By Karen Rutter • Photography by Mike Snethlage
The meerkat sniffs the bottle appreciatively. Then she eyes the label. I’m sure I see a glint of approval on her face. Clearly, this wine gets the thumbs up.
Which is entirely appropriate. We (a couple of humans and five meerkats) are on the spacious lawns at Welbedacht farm, where The Fabulous Burger Boys are based. The Meerkat range of wines is included in the much-lauded portfolio of former national rugby star Schalk Burger Senior, and his sons Schalk Junior and Tiaan. Together with cellar master Jacques Wentzel and assistant winemaker Mariette Coetzee, they bring out bottles that move from easy-drinking to seriously-take-note. In a way, this reflects the atmosphere on the farm itself, which has a wonderfully laid-back appeal—Shar Pei dogs lolling on the lawn, the gentle burble of a pond—yet is set in a buffed piece of paradise.
For now, we’re giggling at the antics of the meerkats. Schalk Senior, a giant of a man, towers over them with a genial smile. Tiaan explains that they rescued a male/female pair from the Karoo and brought them home, not expecting them to breed in captivity. But they did, and the result is a perky family package that feels right at home at Welbedacht—and must be pretty proud of their namesake wines.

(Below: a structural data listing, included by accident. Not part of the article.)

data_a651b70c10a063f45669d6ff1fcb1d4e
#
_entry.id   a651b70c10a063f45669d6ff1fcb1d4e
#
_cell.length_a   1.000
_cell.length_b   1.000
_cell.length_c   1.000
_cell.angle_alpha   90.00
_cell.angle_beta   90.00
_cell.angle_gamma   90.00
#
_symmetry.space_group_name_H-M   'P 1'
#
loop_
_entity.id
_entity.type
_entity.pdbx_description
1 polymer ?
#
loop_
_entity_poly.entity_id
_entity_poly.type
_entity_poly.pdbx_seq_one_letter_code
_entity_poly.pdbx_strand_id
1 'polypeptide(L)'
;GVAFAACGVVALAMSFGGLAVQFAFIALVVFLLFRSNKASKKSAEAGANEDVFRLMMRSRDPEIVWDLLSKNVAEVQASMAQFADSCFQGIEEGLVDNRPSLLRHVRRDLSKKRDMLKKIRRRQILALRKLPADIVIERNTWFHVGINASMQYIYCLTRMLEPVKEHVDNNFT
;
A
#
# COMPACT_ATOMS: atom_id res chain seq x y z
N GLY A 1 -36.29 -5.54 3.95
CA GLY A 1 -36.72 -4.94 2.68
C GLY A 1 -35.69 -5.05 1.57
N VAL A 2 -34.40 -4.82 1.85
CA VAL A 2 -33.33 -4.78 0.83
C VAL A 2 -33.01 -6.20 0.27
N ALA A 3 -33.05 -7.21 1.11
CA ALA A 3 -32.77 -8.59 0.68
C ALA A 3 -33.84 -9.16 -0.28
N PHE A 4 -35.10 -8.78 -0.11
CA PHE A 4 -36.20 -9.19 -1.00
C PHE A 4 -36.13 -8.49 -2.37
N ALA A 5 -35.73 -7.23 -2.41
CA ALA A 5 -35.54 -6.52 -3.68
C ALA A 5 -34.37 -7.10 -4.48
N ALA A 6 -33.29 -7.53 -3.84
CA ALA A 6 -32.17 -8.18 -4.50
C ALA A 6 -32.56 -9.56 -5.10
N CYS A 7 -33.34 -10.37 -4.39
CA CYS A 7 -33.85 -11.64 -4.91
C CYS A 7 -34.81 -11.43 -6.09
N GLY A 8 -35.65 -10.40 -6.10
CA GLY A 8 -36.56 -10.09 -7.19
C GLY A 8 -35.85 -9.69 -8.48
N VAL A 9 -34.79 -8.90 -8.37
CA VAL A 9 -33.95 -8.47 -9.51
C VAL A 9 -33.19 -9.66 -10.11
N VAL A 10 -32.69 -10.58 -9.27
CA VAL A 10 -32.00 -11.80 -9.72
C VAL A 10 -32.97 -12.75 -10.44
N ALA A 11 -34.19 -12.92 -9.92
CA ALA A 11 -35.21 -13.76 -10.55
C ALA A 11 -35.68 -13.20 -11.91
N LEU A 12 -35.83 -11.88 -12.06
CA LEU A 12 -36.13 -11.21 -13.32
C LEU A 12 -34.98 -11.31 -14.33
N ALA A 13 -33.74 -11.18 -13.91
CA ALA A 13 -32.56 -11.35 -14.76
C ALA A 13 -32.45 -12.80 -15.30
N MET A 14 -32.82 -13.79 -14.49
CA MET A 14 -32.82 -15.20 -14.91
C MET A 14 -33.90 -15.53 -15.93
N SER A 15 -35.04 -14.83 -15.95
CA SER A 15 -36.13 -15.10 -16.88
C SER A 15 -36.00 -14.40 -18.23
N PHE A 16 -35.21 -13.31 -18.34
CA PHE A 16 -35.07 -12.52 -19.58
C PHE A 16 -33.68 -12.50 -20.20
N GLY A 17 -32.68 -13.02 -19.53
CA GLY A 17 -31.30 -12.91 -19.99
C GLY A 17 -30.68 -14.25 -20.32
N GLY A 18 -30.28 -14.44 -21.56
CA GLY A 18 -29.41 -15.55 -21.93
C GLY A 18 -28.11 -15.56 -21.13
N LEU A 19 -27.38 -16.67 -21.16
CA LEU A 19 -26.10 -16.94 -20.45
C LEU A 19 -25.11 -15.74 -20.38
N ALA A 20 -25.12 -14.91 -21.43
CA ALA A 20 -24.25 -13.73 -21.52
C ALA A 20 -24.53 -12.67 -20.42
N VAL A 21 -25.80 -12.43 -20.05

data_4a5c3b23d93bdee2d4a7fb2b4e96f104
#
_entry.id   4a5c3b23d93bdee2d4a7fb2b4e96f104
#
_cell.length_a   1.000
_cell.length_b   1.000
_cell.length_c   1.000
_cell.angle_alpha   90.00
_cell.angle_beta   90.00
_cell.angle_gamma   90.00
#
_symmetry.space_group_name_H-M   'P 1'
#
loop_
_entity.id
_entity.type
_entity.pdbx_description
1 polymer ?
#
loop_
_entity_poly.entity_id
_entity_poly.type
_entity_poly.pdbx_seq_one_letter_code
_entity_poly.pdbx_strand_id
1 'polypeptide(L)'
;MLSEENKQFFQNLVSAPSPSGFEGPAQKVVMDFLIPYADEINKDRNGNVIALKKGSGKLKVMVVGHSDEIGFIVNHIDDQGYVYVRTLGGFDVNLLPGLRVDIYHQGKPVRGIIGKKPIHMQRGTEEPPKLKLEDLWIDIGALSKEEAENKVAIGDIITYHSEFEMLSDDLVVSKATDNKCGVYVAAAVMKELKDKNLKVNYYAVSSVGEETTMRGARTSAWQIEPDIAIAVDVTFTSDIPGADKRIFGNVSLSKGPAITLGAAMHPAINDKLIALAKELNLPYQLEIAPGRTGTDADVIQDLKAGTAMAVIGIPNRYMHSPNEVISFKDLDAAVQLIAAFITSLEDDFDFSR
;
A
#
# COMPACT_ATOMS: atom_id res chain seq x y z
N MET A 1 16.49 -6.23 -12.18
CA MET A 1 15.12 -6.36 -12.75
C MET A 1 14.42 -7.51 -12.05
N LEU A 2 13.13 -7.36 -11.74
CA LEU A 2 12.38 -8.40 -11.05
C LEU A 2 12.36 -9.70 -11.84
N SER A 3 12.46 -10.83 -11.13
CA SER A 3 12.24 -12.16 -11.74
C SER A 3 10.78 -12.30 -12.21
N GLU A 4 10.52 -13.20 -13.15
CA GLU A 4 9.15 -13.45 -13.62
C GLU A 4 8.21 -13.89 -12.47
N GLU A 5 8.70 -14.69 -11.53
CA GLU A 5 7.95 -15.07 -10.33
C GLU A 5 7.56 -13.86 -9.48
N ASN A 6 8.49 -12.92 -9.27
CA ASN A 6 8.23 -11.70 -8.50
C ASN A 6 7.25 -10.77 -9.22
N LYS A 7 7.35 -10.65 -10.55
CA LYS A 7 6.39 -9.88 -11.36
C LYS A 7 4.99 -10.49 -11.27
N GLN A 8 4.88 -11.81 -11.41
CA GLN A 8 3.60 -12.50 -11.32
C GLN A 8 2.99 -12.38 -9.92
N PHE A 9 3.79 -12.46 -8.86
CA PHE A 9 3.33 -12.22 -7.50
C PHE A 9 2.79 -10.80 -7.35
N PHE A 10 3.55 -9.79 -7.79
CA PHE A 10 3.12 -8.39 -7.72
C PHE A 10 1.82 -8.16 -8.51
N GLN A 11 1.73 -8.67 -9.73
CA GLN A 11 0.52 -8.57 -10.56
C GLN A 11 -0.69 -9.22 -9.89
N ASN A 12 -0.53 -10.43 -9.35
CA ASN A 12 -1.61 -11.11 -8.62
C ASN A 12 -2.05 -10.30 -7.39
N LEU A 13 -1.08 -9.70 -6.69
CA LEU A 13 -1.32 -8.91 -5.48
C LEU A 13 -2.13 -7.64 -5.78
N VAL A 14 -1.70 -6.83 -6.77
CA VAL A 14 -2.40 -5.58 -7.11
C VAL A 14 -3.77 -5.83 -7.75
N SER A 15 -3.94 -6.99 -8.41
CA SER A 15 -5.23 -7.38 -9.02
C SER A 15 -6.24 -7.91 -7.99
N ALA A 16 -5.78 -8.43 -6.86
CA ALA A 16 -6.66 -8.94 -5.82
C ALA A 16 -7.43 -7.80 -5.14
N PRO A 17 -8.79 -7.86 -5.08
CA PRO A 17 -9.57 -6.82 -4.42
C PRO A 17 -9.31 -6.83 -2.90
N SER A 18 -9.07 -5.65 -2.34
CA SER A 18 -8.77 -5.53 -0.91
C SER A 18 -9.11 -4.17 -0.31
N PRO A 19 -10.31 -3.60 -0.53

Getting to the Wine Route
We’re busy exploring the Wellington Wine Route, an easy-to-reach and pretty grouping of some 26-odd wine farms and five potstill brandy producers. It’s a space that’s pretty easy on the eye—the Hawequa Mountains soar above a spread of vineyards and old Cape Dutch homesteads, with the Kromme River flowing in between. The route is small enough to feel comfortably accessible, and the eclectic nature of the valley means the trip is never boring.
For example, you can take a break from wine tasting and sample some excellent farm cheeses at Foxenburg, if you like. Or combine horse riding and wine tasting through the vineyards at Bovlei. Or get active and take a bike ride on a mountain trail at Welvenplas Farm.
The Ford Everest
We’re driving the new Ford Everest, so bike and horse rides aren’t on the schedule. It’s a big boat of an SUV, a seven-seater with loads of leg and cargo room and a very credible off-road reputation. Our version is automatic, and our mild off-road excursions are barely noticeable, so solid is the ride. It’s been described as a “go anywhere family adventure vehicle with a crate of creature comforts”, and that’s very fair. For just two people, and with three rows of seating, there is a surfeit of space for camera bags and daypacks.